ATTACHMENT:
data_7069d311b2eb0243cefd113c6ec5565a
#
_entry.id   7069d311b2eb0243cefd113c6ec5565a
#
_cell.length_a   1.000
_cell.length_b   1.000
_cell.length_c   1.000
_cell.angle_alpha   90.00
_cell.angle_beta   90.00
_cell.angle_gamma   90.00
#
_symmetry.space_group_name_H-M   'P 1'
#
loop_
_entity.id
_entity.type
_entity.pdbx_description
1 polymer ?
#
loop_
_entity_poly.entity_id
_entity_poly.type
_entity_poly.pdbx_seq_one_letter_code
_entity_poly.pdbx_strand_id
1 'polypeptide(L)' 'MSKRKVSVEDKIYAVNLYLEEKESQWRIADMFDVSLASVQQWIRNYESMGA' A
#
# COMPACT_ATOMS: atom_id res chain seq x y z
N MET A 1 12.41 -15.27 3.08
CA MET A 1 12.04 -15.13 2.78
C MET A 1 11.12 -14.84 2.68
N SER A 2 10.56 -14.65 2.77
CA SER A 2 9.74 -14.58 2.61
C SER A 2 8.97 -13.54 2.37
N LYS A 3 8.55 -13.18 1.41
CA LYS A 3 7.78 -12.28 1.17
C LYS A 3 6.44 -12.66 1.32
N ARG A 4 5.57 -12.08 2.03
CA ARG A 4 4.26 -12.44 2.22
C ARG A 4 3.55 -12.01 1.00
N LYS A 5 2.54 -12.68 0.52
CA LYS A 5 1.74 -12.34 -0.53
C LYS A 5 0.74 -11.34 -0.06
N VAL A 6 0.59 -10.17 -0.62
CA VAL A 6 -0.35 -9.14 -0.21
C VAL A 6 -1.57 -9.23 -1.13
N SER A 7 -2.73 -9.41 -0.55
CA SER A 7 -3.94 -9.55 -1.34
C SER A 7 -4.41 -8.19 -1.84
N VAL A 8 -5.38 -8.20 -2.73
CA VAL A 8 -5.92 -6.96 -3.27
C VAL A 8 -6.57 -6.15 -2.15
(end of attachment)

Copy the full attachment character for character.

data_7069d311b2eb0243cefd113c6ec5565a
#
_entry.id   7069d311b2eb0243cefd113c6ec5565a
#
_cell.length_a   1.000
_cell.length_b   1.000
_cell.length_c   1.000
_cell.angle_alpha   90.00
_cell.angle_beta   90.00
_cell.angle_gamma   90.00
#
_symmetry.space_group_name_H-M   'P 1'
#
loop_
_entity.id
_entity.type
_entity.pdbx_description
1 polymer ?
#
loop_
_entity_poly.entity_id
_entity_poly.type
_entity_poly.pdbx_seq_one_letter_code
_entity_poly.pdbx_strand_id
1 'polypeptide(L)' 'MSKRKVSVEDKIYAVNLYLEEKESQWRIADMFDVSLASVQQWIRNYESMGA' A
#
# COMPACT_ATOMS: atom_id res chain seq x y z
N MET A 1 12.41 -15.27 3.08
CA MET A 1 12.04 -15.13 2.78
C MET A 1 11.12 -14.84 2.68
N SER A 2 10.56 -14.65 2.77
CA SER A 2 9.74 -14.58 2.61
C SER A 2 8.97 -13.54 2.37
N LYS A 3 8.55 -13.18 1.41
CA LYS A 3 7.78 -12.28 1.17
C LYS A 3 6.44 -12.66 1.32
N ARG A 4 5.57 -12.08 2.03
CA ARG A 4 4.26 -12.44 2.22
C ARG A 4 3.55 -12.01 1.00
N LYS A 5 2.54 -12.68 0.52
CA LYS A 5 1.74 -12.34 -0.53
C LYS A 5 0.74 -11.34 -0.06
N VAL A 6 0.59 -10.17 -0.62
CA VAL A 6 -0.35 -9.14 -0.21
C VAL A 6 -1.57 -9.23 -1.13
N SER A 7 -2.73 -9.41 -0.55
CA SER A 7 -3.94 -9.55 -1.34
C SER A 7 -4.41 -8.19 -1.84
N VAL A 8 -5.38 -8.20 -2.73
CA VAL A 8 -5.92 -6.96 -3.27
C VAL A 8 -6.57 -6.15 -2.15